Zermatt Honours the Unknown Dead
The “Grave of the Unknown Climber” is located in the Mountaineers’ Cemetery. It reminds us of the more than 500 deaths, which have taken place on the Matterhorn since 1865. And of the missing and dead, who could not be found or completely removed after their fall.
Alpinists often experience nasty surprises: falling rocks, avalanches, changing weather. The residual risks of climbing are always there – and for many, it ends in death. Those who have fallen in the Matterhorn are fragmented through the force of falling on the exposed rock ledges. The full recovery of the deceased is often not possible. Decades later, the fragments of bodies are often found at the foot of the Matterhorn, and these cannot be correctly assigned to the deceased. Until today, there are 27 climbers still missing.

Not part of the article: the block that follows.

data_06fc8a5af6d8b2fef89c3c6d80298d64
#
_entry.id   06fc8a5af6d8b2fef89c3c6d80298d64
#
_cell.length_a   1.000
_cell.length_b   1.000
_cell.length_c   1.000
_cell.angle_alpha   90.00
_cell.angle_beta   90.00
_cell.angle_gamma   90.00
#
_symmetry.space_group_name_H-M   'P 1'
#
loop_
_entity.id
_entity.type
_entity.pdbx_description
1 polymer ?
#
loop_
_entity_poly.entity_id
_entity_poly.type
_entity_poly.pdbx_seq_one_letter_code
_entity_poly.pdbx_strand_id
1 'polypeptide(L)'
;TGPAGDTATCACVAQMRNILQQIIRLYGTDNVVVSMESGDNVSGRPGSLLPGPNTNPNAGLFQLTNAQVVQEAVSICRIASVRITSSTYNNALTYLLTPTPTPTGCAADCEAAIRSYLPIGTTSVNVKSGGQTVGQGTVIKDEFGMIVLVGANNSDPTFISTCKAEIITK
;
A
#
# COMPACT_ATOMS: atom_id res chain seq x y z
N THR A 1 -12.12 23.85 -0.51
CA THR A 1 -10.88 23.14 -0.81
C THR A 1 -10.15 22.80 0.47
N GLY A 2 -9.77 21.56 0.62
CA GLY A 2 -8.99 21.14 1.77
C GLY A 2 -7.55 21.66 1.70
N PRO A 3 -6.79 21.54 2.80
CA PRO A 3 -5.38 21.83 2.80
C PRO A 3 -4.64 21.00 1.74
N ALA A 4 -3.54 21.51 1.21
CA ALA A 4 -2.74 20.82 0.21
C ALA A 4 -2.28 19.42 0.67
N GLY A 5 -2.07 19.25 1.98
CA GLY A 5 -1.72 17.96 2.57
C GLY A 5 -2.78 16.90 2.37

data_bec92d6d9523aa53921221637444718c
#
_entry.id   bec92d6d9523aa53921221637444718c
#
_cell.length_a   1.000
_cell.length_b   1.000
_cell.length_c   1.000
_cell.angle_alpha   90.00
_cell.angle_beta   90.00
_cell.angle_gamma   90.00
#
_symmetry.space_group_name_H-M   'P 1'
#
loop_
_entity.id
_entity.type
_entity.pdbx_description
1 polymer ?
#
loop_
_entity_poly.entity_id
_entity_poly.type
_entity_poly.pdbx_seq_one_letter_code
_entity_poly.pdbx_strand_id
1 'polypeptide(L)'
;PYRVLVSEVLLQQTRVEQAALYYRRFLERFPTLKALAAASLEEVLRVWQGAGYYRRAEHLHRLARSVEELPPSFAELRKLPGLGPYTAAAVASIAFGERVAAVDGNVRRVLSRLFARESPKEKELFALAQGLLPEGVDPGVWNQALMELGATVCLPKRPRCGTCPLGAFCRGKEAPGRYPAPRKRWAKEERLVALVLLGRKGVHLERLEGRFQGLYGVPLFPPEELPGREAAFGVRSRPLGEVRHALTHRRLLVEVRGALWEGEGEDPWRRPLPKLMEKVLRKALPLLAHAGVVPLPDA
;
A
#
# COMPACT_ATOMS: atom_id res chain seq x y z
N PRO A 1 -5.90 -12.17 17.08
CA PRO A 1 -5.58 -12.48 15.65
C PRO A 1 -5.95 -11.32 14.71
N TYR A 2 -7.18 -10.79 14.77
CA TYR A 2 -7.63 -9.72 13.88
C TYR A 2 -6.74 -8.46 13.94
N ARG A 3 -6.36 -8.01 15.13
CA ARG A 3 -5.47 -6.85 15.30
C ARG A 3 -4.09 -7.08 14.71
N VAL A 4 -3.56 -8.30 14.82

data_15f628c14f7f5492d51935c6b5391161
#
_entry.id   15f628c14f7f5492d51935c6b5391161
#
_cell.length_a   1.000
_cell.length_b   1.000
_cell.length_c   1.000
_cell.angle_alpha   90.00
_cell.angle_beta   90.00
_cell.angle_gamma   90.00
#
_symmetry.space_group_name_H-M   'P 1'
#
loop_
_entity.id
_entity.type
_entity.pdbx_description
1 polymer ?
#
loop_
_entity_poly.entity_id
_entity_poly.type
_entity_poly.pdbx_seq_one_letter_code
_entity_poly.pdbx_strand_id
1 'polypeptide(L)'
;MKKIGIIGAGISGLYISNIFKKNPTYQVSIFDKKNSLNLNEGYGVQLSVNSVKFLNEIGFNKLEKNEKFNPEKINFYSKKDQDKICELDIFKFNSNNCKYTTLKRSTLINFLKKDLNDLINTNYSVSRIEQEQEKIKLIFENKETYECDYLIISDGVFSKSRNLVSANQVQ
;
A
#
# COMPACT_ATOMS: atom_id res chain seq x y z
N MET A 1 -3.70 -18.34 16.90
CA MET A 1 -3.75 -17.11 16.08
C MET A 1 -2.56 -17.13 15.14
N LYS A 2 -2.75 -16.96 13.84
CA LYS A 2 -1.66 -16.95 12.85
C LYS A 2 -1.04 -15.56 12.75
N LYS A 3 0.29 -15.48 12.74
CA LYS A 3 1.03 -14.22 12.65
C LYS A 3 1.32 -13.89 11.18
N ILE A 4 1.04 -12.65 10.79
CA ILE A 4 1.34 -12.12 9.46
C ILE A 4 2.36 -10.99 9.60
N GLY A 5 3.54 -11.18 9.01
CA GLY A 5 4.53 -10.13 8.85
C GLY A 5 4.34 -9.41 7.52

Respectful caring for the dead
The Zermatt mountain guide Harry Lauber has often found fragments at the basement of the north face of the Matterhorn. He has assembeld them and made it his responsibility to make this resting place. “Those who are killed in an accident deserve respectful treatment and a place, where their remains can rest in peace,” he emphasises. The grave reminds us of them with words in German, English, French and Italian. The grave has been established in summer 2015 for the 150th anniversary of the first ascent on the Matterhorn in 1865.